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Total Solar Eclipse 2024
The Photographer’s Soul

Everything is temporary.

Jane Gaboury
Director of Publications (Retired)
Professional Photographers of America


I have to admit ambivalence or maybe laziness when it came to planning for the total eclipse on April 8, 2024. The talking heads in media were prognosticating a catastrophe as millions of Americans traveled to the path of totality creating massive traffic jams and a dire shortage of bathrooms and porta-potties.

St. Charles is about 130 miles north of the center line running through Cape Girardeau, Missouri and Carbondale Illinois. for maximum totality beginning at 1:50 p.m. or so with totality lasting for slightly over 4 minutes. I printed off a map of that area, drew a line through those two communities and struck out south from of St. Louis on Illinois Route 3 with the intention of intersecting the line.

Yes, the traffic was heavy, but I found my fellow travelers were mostly courteous and patient. We worked our way south on two lane roads and got within 12 miles of my goal when time ran out. We pulled into a parking area in the Shawnee National Forest full of like minded curious humans to witness this once in a lifetime event.

I had about 10 minutes to spare until totality to set up my tripod and camera. These are the last two images. They are exactly 9-seconds apart. Was it worth the trouble? Absolutely! My thought after witnessing totality? Spectacular!

Total Solar Eclipse 2024

Work That Matters

Last week Patty and I had the pleasure of making headshot portraits and team photos for a group of Thrivent Financial Advisors. Anytime you get a group of colleagues and friends together for photos, chaos is to be expected. I’ve included it in the slide show along with the resulting images. It’s work that matters. I think you’ll enjoy the video.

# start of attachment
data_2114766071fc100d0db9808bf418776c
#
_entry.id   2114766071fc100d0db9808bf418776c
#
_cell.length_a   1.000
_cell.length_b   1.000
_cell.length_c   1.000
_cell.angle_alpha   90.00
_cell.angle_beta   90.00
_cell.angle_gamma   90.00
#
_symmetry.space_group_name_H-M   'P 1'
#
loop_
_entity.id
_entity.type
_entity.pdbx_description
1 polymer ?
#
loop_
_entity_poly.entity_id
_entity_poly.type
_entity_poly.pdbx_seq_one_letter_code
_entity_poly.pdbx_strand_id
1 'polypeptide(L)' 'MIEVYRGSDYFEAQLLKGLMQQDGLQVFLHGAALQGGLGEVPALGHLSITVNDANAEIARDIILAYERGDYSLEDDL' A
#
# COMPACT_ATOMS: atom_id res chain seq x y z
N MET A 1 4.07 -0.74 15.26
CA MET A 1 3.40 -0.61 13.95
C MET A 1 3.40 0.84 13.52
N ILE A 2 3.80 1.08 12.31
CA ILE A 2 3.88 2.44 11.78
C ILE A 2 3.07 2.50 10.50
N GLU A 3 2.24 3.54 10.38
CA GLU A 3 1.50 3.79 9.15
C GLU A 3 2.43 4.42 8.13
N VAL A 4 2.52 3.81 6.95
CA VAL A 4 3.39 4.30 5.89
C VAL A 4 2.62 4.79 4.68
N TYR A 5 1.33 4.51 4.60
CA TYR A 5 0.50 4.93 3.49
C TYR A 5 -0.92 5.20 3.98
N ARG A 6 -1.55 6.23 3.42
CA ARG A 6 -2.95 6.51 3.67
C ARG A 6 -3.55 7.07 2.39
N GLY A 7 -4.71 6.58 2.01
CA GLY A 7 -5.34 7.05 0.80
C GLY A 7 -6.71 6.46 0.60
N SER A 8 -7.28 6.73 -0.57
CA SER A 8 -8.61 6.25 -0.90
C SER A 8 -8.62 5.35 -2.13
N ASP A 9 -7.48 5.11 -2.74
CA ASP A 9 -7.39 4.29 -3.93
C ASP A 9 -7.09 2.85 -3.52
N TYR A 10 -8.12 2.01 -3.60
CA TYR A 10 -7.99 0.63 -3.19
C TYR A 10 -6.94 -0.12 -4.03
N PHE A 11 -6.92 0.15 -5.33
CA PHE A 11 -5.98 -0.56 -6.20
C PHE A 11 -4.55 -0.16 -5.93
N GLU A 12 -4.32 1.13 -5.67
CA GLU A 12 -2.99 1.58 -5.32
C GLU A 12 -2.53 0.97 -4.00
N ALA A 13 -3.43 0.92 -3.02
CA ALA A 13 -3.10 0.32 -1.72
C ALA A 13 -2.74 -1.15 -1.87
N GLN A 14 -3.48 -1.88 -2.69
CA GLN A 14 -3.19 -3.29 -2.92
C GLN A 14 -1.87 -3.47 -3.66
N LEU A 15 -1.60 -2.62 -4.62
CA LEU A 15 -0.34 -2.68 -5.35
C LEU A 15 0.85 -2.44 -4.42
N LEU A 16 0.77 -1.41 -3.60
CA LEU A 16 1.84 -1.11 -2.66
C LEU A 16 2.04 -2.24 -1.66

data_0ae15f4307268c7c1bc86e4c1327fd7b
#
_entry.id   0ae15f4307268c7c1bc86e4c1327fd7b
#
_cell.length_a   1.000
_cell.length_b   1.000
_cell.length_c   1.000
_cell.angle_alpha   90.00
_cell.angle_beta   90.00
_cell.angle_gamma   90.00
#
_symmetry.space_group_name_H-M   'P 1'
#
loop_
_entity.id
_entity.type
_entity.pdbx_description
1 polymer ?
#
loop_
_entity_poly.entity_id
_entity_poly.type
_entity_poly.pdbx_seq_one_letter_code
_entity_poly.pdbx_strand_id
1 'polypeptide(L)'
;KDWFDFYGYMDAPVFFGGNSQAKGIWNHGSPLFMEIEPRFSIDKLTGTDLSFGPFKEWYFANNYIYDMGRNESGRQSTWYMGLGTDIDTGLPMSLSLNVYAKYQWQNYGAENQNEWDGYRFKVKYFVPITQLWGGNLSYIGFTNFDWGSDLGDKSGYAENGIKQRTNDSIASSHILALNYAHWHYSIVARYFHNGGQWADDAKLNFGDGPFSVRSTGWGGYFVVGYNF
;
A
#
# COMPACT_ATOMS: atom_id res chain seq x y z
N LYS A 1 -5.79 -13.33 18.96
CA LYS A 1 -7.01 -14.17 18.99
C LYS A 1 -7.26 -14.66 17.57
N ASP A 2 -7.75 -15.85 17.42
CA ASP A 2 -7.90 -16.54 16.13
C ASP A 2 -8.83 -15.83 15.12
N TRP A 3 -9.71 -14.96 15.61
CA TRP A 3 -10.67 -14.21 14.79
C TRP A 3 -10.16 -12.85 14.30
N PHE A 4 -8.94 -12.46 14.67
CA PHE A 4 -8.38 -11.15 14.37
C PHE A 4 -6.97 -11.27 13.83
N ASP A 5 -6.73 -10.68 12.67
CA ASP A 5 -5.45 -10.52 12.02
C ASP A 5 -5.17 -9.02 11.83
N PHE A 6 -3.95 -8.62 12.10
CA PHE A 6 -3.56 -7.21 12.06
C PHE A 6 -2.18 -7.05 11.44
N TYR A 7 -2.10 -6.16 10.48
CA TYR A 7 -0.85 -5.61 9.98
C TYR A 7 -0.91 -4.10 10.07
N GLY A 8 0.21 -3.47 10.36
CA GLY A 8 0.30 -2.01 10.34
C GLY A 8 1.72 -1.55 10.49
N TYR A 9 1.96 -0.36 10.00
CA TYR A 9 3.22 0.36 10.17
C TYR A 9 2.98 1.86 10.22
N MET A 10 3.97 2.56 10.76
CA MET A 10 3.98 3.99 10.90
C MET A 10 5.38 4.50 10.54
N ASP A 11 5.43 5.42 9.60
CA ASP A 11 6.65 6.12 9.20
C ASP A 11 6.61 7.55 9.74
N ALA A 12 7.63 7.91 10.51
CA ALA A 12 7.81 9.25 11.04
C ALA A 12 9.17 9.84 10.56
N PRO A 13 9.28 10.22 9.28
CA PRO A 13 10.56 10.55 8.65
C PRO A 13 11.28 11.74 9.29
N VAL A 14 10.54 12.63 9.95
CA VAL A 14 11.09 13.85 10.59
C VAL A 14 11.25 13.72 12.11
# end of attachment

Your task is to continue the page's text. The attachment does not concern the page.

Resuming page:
If you are looking for corporate headshots, here is a link to more information.

Final Thought

The quote, “Everything is Temporary”, is the sub title to Jane’s final editorial for the PPA Magazine April 2024 titled “Knowing When to Stop”. Here are a couple more lines…

Although the American Psychological Association defines midlife as spanning  36 – 64, I don’t know a single person who’s lived to 128. Having acknowledged the reality that we’re closer to the end than the middle, my husband and I have undertaken Operation Deep Clean – combing the nooks and crannies of our home to declutter and thereby alleviate the inevitable work that will fall to our children someday….

Projects and tasks have a natural ending. But for more boundless enterprises – relationships, hobbies, work – I’ve come to embrace this idea of completeness. It’s not giving up, it’s being satisfied….

To the list of relationships, hobbies and work, I’ll add “life” as the most boundless enterprise of all. I’ll be 70 in June, and like Jane so eloquently put it, I’m closer to the end than the middle. Similarly, I’m cleaning out stuff which gets me really focused on the question of “what matters”, because what I’m really talking about is legacy.

Things that Matter

In the end, I think my library, the books that have mentored, guided and entertained me matter.
In the end all the printed photos in portfolios, framed or otherwise matter.
In the end, the blogs I’ve written, the website I’ve labored to build, and the unfinished journals might tell a story.
In the end, I hope to leave love and good will for my family, friends and community.

In the end I hope to embrace the totality of my journey with my final thought being, “spectacular!”.

Thanks for stopping by today! I’d love to hear your thoughts in the comment box below.


Ps. I don’t have plans to depart anytime soon. But I do embrace the truth that I’m not on that planning committee. None of us are.